R: When we were told about an artists' commune with a warehouse we could book, we thought it was gonna be mad money because the space is gigantic. But the owner hooked us up with a price, and we loved the place. It was a really open space with a projection setup. We held our first gig there. Then we also played our third show there with a higher budget. The only problem is the artists' commune is a ways from the heart of the city. People really into the scene come, though. Our last show had 240 heads.
D: But our next shows are in the heart of the city. We also have a radio show called Forever South Fridays. We're preparing for our 2014 season of that—right now we're asking for mixes for it.
Anything happening before 2014 rolls around?
D: The New Years party is going to be off the hook!
R: If anyone finds out it’ll be crazy! We’ll have 6 million people coming in with their vadera (personal) guards.
D: No bro, it’s better if we get it in VICE.
R: I just finished my thesis on projection mapping and visual synchronization, so for the next December show we’ve planned out actual 3D projections that can be interacted with by the crowd. We’re gonna have 3D models with 3D projection happening on it. There's gonna be tons of new stuff.
Big tings! How did this all come about?
R: No one has really come out and said this properly but, Dalt Wisney pretty much mentored us. He's the one among us who left Pakistan, and he's living and spinning in Istanbul. But he was the only one we knew making beats, at the time on Reason 3. He went to the Red Bull Music Academy in Melbourne—apparently he was with Flying Lotus and Madlib. He studied there for two weeks, and when he came back he single-handedly started a revolution. He's so passive about it—he doesn't give a fuck and he doesn't see what he's done. But we've been very lucky victims of that. He started a label called Mooshemoo, and began putting out us and his friends. And he was the one who taught us how to make beats on this software. It all comes from a bunch of pothead kids hanging out with him, learning how to make beats, and Dalt's younger brother plays drums in Orange Noise, which in turn gave birth to Alien Panda Jury and Toll Crane.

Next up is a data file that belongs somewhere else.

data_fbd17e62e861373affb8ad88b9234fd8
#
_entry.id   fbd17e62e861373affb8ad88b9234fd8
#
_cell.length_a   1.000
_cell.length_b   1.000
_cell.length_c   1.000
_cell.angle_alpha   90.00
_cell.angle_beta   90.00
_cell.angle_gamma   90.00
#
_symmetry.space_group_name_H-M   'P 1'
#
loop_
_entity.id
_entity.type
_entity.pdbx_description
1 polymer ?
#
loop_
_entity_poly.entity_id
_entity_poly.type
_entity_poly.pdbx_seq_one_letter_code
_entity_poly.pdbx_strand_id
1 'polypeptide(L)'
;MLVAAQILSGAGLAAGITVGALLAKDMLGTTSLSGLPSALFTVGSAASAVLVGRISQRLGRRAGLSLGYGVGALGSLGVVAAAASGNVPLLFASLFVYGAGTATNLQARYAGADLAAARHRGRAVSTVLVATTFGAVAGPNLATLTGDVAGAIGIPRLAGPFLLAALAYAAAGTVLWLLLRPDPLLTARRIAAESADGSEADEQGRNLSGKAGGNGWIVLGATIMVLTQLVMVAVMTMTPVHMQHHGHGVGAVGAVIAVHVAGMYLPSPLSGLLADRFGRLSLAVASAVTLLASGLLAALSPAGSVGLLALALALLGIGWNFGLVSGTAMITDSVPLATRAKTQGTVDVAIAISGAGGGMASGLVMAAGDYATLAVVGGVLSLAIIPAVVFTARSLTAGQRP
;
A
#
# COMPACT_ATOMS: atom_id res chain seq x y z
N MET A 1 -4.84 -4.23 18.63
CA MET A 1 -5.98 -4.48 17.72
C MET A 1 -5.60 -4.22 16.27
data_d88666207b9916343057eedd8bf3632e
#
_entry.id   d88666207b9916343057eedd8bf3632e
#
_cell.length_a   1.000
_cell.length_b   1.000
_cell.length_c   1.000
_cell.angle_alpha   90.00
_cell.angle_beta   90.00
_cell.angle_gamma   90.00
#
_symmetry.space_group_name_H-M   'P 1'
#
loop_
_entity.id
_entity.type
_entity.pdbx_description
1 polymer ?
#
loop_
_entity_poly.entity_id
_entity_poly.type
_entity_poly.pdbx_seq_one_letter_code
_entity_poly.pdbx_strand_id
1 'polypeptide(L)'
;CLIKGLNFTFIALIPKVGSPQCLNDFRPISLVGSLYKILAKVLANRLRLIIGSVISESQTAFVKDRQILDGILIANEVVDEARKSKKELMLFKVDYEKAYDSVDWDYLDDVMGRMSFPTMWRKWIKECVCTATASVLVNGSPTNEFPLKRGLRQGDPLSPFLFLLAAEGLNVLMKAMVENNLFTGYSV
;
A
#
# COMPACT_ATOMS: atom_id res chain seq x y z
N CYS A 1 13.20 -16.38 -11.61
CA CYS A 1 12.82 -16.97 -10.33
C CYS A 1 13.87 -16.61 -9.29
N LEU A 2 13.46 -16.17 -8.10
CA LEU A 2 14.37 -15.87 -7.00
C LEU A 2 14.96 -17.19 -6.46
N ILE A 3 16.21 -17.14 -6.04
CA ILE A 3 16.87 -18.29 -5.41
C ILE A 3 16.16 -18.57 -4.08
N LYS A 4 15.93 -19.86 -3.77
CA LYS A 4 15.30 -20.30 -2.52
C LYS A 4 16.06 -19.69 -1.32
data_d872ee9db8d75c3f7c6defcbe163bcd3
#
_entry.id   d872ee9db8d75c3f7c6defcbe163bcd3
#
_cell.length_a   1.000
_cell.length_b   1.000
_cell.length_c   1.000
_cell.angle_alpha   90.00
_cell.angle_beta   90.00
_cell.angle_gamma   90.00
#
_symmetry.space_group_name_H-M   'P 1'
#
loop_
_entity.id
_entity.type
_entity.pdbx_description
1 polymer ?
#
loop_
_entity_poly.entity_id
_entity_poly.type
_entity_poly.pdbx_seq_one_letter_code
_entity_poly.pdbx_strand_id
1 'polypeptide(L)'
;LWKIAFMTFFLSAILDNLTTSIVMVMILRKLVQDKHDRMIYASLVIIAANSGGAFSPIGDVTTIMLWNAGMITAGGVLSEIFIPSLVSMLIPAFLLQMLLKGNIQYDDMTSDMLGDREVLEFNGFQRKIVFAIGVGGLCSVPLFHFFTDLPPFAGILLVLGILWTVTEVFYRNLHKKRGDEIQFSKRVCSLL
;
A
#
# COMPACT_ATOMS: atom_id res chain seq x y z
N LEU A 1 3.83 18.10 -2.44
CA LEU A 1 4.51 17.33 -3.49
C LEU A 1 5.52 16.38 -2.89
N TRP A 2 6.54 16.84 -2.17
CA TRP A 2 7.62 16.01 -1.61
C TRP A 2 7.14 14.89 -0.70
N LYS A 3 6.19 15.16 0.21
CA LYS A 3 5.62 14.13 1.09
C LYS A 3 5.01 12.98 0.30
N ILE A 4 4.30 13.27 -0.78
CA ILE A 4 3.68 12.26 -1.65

D: We used to play in rock bands at the same shows back when we were 15. Back then, I thought I was the only one making beats. Before there was KDR there was one night we used to do at Dalt Wisney's house. A lot of the present roster used to get together and make beats back then at his place, and we used to play them for each other. It became a night, just us ten guys—ten blokes sitting around. That gave us an idea to form a collective. Today, I honestly truly feel like everyones doing a super job. Big props to Dalt Wisney who started this.
RBMA alum, Istanbul-based producer Dalt Wisney
The guys in Forever South say you were a huge influence on them getting into beat making. How do you see that?
I was just making music and Rudoh happened to be around, and ended up hanging out with me. He was friends with my brother. I'd smoke joints, and they all wanted to hang out with me. They always wanted to hear what I was listening to, which in 2006 was Madlib, J Dilla, Daedelus, and a lot of early Warp releases. I started doing this sort of stuff in 2002 after reading some magazine interview about some kids making music with Fruity Loops. I said, "What the fuck—this guy is making an album with Fruity Loops? I should stop playing Counterstrike."